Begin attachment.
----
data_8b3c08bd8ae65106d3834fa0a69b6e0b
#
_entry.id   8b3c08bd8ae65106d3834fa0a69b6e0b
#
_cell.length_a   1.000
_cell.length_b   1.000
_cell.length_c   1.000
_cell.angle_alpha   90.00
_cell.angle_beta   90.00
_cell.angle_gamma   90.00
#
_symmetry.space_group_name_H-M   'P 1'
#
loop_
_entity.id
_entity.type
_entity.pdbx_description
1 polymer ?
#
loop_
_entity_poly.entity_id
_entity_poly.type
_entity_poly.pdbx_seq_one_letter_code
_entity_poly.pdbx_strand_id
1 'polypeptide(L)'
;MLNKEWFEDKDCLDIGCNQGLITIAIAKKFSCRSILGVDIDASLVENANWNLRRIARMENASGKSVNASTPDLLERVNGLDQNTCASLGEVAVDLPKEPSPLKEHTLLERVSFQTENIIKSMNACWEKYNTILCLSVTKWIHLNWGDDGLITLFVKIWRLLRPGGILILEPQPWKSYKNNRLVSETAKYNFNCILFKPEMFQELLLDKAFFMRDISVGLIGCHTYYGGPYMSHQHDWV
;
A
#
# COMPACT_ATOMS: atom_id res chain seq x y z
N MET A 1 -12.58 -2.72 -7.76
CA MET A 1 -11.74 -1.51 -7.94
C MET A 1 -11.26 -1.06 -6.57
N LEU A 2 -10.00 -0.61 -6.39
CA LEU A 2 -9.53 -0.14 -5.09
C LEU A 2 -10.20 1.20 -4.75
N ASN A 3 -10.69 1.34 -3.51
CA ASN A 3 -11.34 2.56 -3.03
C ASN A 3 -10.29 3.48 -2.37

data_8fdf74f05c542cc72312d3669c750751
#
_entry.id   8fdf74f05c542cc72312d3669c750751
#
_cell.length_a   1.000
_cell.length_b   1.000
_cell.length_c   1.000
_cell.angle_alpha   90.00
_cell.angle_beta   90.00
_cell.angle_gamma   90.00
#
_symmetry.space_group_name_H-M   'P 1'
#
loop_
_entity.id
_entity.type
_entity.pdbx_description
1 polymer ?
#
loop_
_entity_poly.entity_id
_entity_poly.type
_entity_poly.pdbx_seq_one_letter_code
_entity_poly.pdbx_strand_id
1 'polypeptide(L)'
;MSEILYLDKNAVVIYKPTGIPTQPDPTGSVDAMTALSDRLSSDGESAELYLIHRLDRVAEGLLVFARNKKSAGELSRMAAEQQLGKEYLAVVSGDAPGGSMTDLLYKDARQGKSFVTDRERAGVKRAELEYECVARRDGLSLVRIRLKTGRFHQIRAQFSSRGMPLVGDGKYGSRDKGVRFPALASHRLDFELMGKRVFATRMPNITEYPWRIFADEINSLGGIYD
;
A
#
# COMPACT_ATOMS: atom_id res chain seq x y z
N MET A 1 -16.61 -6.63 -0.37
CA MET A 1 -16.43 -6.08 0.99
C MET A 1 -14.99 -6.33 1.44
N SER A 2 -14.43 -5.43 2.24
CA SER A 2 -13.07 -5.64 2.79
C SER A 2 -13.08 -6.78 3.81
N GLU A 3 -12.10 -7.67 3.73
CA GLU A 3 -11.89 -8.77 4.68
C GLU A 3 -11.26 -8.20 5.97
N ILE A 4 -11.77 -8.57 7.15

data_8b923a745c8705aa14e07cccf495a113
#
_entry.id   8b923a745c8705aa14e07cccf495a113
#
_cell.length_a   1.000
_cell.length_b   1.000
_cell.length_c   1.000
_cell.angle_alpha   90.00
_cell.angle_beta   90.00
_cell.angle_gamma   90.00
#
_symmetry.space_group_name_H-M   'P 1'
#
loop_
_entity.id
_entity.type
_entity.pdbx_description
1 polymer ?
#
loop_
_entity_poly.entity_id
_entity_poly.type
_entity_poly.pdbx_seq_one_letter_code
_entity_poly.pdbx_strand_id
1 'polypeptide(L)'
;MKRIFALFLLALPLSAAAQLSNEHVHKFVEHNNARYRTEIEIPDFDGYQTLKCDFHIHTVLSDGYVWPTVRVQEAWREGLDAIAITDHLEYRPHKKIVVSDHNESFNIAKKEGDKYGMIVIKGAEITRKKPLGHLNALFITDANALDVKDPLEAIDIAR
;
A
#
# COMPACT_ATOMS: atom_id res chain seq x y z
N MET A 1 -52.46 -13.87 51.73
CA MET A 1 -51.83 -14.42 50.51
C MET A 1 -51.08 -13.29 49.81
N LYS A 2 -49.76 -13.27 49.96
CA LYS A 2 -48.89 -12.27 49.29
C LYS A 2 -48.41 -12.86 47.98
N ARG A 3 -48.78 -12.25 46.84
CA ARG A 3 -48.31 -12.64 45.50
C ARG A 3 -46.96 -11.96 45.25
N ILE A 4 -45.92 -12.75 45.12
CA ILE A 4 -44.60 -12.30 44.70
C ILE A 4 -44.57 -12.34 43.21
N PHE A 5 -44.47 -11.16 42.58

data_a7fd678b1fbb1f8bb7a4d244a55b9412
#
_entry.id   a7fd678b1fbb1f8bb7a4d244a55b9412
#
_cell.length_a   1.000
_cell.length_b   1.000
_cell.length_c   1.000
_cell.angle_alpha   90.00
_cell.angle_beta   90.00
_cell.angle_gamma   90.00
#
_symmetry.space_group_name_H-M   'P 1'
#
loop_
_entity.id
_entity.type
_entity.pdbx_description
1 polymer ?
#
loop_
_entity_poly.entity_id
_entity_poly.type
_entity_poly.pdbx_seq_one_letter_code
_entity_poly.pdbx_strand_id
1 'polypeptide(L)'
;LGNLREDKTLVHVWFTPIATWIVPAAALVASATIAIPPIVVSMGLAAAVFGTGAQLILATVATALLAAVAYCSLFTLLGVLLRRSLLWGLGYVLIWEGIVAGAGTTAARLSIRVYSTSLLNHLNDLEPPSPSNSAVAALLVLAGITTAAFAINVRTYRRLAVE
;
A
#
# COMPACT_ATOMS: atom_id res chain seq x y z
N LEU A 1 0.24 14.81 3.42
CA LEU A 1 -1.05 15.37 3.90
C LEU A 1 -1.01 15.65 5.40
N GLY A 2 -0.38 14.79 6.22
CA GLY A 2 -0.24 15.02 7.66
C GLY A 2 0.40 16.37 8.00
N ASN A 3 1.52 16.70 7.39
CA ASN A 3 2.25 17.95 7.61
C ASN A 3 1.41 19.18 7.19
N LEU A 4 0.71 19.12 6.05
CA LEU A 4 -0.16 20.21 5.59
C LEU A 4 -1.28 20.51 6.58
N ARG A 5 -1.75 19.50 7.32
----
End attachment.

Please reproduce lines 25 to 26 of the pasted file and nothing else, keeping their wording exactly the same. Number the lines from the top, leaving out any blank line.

1 'polypeptide(L)'
;MLNKEWFEDKDCLDIGCNQGLITIAIAKKFSCRSILGVDIDASLVENANWNLRRIARMENASGKSVNASTPDLLERVNGLDQNTCASLGEVAVDLPKEPSPLKEHTLLERVSFQTENIIKSMNACWEKYNTILCLSVTKWIHLNWGDDGLITLFVKIWRLLRPGGILILEPQPWKSYKNNRLVSETAKYNFNCILFKPEMFQELLLDKAFFMRDISVGLIGCHTYYGGPYMSHQHDWV